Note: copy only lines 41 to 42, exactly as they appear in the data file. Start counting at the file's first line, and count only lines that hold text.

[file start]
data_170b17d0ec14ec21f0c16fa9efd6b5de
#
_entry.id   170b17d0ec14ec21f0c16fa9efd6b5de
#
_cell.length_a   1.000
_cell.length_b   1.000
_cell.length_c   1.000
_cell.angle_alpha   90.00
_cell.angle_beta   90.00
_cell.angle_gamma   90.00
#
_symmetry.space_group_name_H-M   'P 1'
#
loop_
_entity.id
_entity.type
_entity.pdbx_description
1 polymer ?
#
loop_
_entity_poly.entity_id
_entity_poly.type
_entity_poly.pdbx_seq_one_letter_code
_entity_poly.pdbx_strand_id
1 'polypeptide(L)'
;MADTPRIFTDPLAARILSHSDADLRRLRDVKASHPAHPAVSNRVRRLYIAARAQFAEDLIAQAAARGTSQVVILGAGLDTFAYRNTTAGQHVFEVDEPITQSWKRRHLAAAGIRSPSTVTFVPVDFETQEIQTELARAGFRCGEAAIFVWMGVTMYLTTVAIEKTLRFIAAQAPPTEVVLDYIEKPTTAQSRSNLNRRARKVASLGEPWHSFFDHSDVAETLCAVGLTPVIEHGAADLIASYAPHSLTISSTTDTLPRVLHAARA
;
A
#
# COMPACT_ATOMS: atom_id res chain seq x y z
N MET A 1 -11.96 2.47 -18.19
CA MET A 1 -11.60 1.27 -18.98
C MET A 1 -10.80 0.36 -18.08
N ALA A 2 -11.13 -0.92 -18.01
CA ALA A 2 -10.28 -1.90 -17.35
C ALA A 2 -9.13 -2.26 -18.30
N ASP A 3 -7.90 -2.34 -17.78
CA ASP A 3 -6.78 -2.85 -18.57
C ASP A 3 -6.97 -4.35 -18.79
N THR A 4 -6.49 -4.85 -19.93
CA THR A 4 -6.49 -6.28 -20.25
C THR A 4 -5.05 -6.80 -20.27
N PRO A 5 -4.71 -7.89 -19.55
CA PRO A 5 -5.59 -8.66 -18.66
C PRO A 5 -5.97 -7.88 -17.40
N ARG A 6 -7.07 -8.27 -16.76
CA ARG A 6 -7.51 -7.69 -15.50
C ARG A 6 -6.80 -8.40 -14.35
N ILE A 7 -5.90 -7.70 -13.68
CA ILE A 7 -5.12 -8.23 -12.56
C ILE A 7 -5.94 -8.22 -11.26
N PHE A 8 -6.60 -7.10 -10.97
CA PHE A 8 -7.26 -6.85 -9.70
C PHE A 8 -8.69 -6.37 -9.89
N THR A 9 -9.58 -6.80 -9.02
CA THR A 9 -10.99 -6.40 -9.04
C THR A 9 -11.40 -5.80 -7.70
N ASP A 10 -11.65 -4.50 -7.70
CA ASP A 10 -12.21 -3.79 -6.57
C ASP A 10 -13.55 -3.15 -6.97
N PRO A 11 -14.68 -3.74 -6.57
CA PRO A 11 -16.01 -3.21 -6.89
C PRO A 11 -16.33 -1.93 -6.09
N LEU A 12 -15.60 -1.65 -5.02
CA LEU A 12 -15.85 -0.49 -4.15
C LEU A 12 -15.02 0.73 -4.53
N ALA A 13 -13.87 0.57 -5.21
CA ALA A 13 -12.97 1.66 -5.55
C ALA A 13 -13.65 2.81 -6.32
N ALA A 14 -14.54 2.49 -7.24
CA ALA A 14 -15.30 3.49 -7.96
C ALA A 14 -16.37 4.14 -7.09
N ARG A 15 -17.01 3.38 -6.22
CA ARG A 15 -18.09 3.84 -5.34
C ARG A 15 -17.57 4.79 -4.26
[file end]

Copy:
CA THR A 4 -6.49 -6.28 -20.25
C THR A 4 -5.05 -6.80 -20.27